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Someone Tell Mickey

February 15, 2008
by Travis Gathright
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We are well past the days where HIT doesn't get attention outside of the data center. These days, HIT gets lots of attention outside the walls of our Hospitals and Physician’s offices. In the past few years we’ve even gotten focus and budget dollars from the Department of the Health and Human Services a mention in several State of the Union addresses.

While the topic of HIT has made a long journey from the data center in the hospital basement to the Halls of the US Congress, it is clear to me, as of this week, the topic of HIT is not on the minds of the consumer. Do you know how I know? Disney is building a new “House of the Future” that doesn’t appear to address telemedicine. This is a house where the refrigerator that can tell you what items you need for a recipe and where every surface is a Microsoft Surface, yet… no mention of remote care. The house of the future will surely have some connection to the healthcare provider, someone tell Mickey.

While Mickey might be an odd barometer of consumer expectations, consumers undeniably have low expectations for things like better control of their personal health information, the ability to shop around, self-service convenience, and other benefits information technology can make reality. Consumers can drive change in healthcare. As IT Leaders, maybe it’s important to make sure our neighbors know what HIT can do for them, and not just our Executives, Clinicians, and Legislators.

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Comments

Thank you both very much for your insightful comments. Any connection between the home and the provider should certainly focus on supplementing the patient-provider relationship. If applied right, today's technology could be used to increase patient-provider interaction and bring them closer together without giving up as much of our precious time (but clearly not more precisous than ice cream). Home is where the heart is, and information technology used help people organize their preventative care programs in their can help keep that heart beating longer. We've all been using the Internet for a while now, and know how it can bring people closer together and we know its limitations in that arena. It will be interesting to see how this all develops. Being a fantasy-future-house, though, it sure would be cool to see a remote controlled robotic surgery kit folded and put under the bed like a Chuck Norris Total Gym. ha. Your comments are always welcome here in the future and thanks again!

Well if the fridge can tell you what you need for a recipe (and c'mon, how hard is that to figure out on your own?), then I suggest that Disney include a way for the house's inhabitants to know which medications they should take and when. Perhaps it would also tell you that you can't eat that grapefruit while you're taking a specific medication because it will disrupt the clearance of the drug.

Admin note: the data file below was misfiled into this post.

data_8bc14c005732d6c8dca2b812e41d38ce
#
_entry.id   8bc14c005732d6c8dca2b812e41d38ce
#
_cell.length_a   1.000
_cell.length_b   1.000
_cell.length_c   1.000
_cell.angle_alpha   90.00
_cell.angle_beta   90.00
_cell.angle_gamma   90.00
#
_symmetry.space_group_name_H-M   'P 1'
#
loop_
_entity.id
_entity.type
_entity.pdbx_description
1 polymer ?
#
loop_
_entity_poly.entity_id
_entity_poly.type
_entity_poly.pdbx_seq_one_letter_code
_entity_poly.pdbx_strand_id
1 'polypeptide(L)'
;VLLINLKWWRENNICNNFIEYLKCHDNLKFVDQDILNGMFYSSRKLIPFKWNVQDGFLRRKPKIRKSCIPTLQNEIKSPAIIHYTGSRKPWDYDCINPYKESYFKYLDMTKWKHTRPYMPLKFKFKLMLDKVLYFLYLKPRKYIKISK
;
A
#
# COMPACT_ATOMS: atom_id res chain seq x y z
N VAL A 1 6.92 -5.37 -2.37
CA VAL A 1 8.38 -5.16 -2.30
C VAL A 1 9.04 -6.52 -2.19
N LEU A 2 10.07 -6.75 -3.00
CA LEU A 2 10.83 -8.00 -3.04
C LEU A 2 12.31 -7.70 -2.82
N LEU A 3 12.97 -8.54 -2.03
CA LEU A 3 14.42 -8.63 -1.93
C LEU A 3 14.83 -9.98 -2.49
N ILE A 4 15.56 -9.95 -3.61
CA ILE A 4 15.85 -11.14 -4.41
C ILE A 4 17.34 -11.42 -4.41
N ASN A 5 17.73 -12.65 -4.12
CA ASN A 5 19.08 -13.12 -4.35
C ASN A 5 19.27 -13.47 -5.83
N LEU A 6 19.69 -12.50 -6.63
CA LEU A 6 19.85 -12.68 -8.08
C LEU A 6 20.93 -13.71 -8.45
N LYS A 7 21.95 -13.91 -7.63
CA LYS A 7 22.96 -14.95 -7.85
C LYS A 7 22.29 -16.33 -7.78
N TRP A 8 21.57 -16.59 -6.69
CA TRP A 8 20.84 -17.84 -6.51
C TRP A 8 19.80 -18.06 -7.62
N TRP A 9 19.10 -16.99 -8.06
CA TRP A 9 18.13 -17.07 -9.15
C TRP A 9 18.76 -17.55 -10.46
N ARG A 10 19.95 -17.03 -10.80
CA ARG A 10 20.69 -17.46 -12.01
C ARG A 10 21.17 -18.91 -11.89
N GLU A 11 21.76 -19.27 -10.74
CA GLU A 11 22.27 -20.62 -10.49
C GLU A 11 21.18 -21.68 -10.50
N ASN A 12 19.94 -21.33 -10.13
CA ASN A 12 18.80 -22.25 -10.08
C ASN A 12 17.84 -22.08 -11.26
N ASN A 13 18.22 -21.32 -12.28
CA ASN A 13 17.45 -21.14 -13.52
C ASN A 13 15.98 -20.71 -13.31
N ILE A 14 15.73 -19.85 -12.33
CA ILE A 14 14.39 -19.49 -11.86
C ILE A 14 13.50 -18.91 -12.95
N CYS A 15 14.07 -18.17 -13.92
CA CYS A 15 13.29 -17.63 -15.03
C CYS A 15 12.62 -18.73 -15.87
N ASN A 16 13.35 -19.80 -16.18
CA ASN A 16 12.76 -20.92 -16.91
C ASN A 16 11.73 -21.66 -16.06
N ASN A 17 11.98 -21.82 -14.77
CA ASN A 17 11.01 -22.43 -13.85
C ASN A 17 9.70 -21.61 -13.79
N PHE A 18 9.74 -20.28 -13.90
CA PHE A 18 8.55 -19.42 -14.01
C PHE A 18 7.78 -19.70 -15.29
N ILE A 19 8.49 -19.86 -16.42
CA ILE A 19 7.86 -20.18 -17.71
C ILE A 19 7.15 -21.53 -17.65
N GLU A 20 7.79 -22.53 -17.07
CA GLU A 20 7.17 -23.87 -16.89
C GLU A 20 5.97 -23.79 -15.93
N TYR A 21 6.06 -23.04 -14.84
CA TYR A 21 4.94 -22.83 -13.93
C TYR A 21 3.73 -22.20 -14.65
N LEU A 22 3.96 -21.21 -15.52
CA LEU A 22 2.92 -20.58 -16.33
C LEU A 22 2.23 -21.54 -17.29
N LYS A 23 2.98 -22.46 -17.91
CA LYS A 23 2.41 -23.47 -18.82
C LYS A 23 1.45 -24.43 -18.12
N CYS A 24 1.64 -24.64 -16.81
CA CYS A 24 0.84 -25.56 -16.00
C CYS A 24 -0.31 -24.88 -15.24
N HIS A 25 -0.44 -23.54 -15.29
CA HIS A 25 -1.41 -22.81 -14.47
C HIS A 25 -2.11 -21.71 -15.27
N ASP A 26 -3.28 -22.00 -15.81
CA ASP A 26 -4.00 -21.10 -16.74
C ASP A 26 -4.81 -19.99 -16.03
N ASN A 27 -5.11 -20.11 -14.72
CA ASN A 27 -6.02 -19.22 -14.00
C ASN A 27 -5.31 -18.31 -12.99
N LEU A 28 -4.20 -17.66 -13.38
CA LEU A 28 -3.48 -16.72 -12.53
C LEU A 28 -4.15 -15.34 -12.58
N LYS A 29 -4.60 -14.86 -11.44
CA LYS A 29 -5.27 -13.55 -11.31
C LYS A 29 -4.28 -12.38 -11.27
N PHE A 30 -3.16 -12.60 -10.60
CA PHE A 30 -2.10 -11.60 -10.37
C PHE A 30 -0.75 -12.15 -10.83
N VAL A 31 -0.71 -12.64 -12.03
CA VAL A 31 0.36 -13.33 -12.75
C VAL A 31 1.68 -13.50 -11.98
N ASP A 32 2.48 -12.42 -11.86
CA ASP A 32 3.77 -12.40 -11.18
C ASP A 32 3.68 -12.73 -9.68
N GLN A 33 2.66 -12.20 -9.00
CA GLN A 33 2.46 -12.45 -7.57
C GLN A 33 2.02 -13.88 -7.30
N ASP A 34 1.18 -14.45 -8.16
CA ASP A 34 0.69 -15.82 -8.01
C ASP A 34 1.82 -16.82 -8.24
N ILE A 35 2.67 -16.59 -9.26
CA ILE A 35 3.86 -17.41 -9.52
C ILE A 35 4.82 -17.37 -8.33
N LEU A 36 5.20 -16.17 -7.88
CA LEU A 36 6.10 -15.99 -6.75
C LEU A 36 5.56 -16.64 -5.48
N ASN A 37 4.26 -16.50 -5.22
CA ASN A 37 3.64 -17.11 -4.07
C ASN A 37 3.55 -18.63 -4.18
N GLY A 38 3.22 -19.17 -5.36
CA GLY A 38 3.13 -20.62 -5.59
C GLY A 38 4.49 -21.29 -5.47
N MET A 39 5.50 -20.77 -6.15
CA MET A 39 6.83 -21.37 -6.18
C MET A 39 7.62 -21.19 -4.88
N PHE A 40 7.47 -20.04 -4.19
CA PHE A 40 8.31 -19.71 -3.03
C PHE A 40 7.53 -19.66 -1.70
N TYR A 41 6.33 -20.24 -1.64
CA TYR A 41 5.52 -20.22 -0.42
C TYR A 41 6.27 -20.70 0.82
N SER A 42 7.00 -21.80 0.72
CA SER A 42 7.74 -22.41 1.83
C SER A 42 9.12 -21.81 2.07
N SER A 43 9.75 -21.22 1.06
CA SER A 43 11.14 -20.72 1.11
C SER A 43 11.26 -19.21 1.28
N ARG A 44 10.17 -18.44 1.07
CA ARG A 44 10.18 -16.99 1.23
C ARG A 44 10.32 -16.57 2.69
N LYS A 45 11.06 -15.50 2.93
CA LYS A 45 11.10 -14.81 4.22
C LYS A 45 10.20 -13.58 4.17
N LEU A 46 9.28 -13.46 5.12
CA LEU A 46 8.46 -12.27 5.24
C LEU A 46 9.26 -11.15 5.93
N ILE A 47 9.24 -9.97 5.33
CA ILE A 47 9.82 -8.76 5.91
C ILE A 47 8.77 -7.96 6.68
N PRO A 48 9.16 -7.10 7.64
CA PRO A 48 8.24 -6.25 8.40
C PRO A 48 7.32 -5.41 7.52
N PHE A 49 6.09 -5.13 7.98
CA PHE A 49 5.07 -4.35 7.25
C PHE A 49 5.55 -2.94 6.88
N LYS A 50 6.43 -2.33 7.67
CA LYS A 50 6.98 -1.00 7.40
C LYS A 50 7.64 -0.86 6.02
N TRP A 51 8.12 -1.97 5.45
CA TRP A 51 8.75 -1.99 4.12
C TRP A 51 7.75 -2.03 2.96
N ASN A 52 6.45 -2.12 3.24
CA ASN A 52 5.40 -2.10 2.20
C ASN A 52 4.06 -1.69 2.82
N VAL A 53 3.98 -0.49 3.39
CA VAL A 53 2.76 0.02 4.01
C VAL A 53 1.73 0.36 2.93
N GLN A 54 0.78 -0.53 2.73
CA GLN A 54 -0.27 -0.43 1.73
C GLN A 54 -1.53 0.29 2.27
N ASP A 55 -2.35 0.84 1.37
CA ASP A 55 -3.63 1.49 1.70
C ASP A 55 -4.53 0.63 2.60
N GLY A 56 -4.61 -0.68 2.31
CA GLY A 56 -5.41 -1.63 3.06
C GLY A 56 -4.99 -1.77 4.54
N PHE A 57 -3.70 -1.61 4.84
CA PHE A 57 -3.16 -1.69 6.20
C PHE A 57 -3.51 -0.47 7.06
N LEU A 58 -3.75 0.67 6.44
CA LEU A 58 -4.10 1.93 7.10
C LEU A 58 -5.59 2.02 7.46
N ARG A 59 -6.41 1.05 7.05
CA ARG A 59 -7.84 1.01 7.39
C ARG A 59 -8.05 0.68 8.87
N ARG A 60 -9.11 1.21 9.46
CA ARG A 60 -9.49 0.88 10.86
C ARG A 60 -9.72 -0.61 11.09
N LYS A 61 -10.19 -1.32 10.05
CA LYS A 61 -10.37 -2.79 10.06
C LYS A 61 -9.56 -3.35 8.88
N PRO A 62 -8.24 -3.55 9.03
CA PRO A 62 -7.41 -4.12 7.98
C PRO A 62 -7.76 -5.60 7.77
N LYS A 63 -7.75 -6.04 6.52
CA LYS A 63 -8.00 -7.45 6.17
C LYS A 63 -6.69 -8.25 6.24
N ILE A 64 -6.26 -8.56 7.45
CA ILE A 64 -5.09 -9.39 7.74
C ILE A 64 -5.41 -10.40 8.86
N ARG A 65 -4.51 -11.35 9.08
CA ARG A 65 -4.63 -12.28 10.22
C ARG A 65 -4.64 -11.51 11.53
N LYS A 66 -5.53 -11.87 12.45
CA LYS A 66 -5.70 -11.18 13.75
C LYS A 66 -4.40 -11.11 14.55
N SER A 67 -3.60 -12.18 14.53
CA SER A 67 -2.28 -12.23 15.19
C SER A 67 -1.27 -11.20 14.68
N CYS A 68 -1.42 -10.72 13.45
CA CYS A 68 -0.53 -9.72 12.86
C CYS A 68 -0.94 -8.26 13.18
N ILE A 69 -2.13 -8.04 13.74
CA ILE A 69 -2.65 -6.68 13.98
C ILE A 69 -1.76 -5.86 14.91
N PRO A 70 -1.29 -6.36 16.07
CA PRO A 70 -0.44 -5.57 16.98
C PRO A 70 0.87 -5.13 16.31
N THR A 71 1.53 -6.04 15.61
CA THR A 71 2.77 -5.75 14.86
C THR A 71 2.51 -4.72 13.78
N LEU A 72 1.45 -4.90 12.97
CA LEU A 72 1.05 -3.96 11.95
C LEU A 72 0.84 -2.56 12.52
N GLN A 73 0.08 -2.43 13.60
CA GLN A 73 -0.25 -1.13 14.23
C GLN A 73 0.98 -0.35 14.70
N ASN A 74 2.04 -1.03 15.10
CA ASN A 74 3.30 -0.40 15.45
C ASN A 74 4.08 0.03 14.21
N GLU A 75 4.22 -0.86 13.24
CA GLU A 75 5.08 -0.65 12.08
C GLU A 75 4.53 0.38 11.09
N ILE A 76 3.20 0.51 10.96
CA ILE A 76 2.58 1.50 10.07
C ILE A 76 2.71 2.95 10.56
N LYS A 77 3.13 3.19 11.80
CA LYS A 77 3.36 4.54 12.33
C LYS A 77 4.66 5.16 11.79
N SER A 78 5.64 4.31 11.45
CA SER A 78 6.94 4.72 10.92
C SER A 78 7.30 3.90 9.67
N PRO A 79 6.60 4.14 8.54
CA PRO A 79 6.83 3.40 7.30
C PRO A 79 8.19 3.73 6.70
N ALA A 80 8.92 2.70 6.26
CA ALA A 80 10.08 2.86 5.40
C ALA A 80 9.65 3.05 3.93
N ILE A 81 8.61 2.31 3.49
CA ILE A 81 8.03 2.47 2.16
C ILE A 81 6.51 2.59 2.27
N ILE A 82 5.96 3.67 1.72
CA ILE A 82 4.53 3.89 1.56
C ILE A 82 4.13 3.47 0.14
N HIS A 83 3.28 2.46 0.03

As for the idea that the house should have a connection for telemedicine, (a la "House"), as a physician I still feel that there is no substitution for actually laying eyes & hands on a patient.

Now if only the freezer would close on you when you're going for 2nds of ice cream...

That freezer idea has merit mraleigh32! It does seem there is a role for IT to play in wired households - perhaps not to the telemedicine extreme, but maybe personal health records that remind inhabitants of preventative health visits and link to their doctor's office for scheduling or even systems that help families manage chronic diseases should have a place. Somehow, we have to figure out how to balance acute interventions with a focus on chronic disease management and preventative care. While IT may not be a healthcare resource economically available to all households, so long as the Disney team is conjuring up an ideal, I agree that it should at least be on the menu.

Thank you both very much for your insightful comments. Any connection between the home and the provider should certainly focus on supplementing the patient-provider relationship. If applied right, today's technology could be used to increase patient-provider interaction and bring them closer together without giving up as much of our precious time (but clearly not more precisous than ice cream). Home is where the heart is, and information technology used help with things like preventative care, can help keep it beating longer. Being a fantasy-future-house, though, it sure would be cool to see a remote controlled robotic surgery kit folded and put under the bed like a Chuck Norris Total Gym. ha. Your comments are always welcome here in the future and thanks again!

Travis Gathright

CIO and Corporate Compliance Officer, Magee Rehabilitation Hospital, Philadelphia

@travisgathright

As CIO, Travis Gathright's responsibilities include IT strategic planning,...